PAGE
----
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In Windows Vista, the Search window includes a complex pane, normally hidden, that you can use to choose search criteria. It’s gone in Windows 7. To pick criteria from lists, you click in the Search box and use a search filter. When you click a filter (the selection of filter types varies depending on the type of data) you get a list drawn from the dataset you’re using. For dates, a search filter uses the powerful calendar control shown here. If you’re reviewing the Windows 7 RC, make sure you try this feature.
This gallery is a companion piece for my in-depth review of Windows 7 based on the final release candidate. Be sure to read "What to expect from Windows 7" to get the full story.
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As with Windows Vista, you can search for content anywhere on your computer by entering terms in the Search box at the bottom of the Start menu. In Windows 7, the list of results is much richer. Each category shows the top results and includes a number in parentheses showing the total number of results. Each heading is a live link as well; click it to open Windows Explorer with your search terms applied to that item type, whether it’s music files, Outlook items, or documents.
This gallery is a companion piece for my in-depth review of Windows 7 based on the final release candidate. Be sure to read "What to expect from Windows 7" to get the full story.
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Just for fun, compare the Windows Firewall settings dialog box for Windows XP and Vista with the one shown here. It does a good job of displaying current settings and providing links to common tasks in the pane on the left.
This gallery is a companion piece for my in-depth review of Windows 7 based on the final release candidate. Be sure to read "What to expect from Windows 7" to get the full story.
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Windows 7 Ultimate and Enterprise editions support BitLocker disk encryption. New in Windows 7 is a feature called BitLocker To Go, which allows you to encrypt the entire contents of a USB flash drive or other removable device. If it’s lost or stolen, the thief will be unable to access the data without the password. To start, right-click the flash drive and use this shortcut menu.
This gallery is a companion piece for my in-depth review of Windows 7 based on the final release candidate. Be sure to read "What to expect from Windows 7" to get the full story.
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Adding BitLocker encryption requires you to enter a password (or use smart-card credentials). After entering a strong password, click the Start Encrypting button. The actual time it takes varies depending on how much data is on the drive. Any additional files you copy to this drive in the future will automatically be encrypted on the fly.
This gallery is a companion piece for my in-depth review of Windows 7 based on the final release candidate. Be sure to read "What to expect from Windows 7" to get the full story.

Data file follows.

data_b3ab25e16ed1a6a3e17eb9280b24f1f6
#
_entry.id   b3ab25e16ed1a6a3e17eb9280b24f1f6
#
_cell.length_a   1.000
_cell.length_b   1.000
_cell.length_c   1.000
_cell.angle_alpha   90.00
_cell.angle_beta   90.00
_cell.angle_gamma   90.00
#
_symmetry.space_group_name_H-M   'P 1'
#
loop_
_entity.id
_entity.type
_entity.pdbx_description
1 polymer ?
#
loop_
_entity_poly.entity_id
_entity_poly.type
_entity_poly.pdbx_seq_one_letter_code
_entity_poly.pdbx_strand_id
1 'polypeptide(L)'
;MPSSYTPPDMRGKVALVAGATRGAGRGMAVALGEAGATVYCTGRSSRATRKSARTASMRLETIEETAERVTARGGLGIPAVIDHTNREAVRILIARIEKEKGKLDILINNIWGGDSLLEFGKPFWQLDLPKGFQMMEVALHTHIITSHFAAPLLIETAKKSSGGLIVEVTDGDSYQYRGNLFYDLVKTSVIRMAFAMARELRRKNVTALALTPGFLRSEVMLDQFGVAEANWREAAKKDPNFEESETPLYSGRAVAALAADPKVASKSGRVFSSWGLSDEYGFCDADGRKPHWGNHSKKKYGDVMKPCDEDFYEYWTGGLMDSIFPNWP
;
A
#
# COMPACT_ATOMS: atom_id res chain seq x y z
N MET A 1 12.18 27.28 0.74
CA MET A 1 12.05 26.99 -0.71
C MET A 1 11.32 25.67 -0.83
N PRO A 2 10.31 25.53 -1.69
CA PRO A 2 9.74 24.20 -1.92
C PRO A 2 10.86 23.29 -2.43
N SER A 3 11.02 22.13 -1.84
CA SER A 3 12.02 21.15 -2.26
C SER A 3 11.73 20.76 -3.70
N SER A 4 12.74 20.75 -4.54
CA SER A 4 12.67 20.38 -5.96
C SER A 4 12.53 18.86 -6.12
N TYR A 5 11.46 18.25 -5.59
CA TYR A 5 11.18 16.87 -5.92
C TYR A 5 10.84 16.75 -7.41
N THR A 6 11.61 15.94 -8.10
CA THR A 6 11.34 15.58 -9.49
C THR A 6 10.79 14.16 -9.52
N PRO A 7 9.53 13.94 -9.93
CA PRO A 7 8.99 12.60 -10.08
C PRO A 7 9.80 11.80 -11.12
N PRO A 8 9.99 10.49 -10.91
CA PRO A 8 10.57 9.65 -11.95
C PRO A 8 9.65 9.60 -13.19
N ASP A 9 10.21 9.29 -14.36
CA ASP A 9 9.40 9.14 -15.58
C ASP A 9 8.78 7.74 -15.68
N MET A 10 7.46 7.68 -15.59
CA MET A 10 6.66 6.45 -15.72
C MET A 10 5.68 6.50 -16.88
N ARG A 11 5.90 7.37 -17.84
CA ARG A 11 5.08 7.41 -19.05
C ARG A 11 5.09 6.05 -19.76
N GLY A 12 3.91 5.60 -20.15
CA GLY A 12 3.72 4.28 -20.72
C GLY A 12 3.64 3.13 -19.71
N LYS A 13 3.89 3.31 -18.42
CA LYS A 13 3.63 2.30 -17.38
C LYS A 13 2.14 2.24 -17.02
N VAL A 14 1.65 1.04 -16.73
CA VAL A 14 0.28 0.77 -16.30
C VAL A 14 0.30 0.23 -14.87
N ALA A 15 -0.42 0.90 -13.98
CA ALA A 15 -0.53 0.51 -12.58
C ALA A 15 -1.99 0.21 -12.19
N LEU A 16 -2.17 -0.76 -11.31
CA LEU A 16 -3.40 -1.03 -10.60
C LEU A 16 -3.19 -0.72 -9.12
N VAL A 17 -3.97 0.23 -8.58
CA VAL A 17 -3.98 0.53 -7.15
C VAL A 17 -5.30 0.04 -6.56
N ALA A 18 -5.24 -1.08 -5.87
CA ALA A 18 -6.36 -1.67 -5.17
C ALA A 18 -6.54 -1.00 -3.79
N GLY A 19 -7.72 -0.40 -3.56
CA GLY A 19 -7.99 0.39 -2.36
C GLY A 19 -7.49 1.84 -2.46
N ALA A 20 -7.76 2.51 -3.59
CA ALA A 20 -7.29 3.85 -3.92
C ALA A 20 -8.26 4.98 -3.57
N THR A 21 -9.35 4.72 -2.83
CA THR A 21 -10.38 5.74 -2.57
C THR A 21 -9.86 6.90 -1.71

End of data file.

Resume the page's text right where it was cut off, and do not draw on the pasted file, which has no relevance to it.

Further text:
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When you attach a flash drive whose contents have been encrypted using BitLocker To Go, it appears in the Computer window with a key icon, as shown here. Double-clicking the drive icon opens the dialog box shown here. Enter your password and click Unlock to gain access to the data. Although you can create and manage a BitLocker-encrypted volume only on Windows 7 Ultimate, you can open, add, and delete files from any retail edition of Windows 7, including Home Premium.
This gallery is a companion piece for my in-depth review of Windows 7 based on the final release candidate. Be sure to read "What to expect from Windows 7" to get the full story.
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You’ve used BitLocker drive encryption to protect the contents of a USB flash drive. So what happens if you insert that drive into a PC running Windows XP or Vista? In that case, Windows displays the dialog box shown here. When you enter the correct password, the contents appear in the BitLocker To Go Reader, shown here. As the name suggests, you can copy and open files from this location, but you can’t add new files or change or delete existing one. (The BitLocker To Go Reader does not work with OS X; to read an encrypted drive on a Mac, it must be running Windows.)
This gallery is a companion piece for my in-depth review of Windows 7 based on the final release candidate. Be sure to read "What to expect from Windows 7" to get the full story.
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With business editions of Windows 7, you can install an add-on that allows you to run Windows XP in a virtual machine. Any application you install on that virtual copy of XP is published to your Start menu. Using the shortcuts shown here, you can open a program running under XP on the Windows 7 desktop.
This gallery is a companion piece for my in-depth review of Windows 7 based on the final release candidate. Be sure to read "What to expect from Windows 7" to get the full story.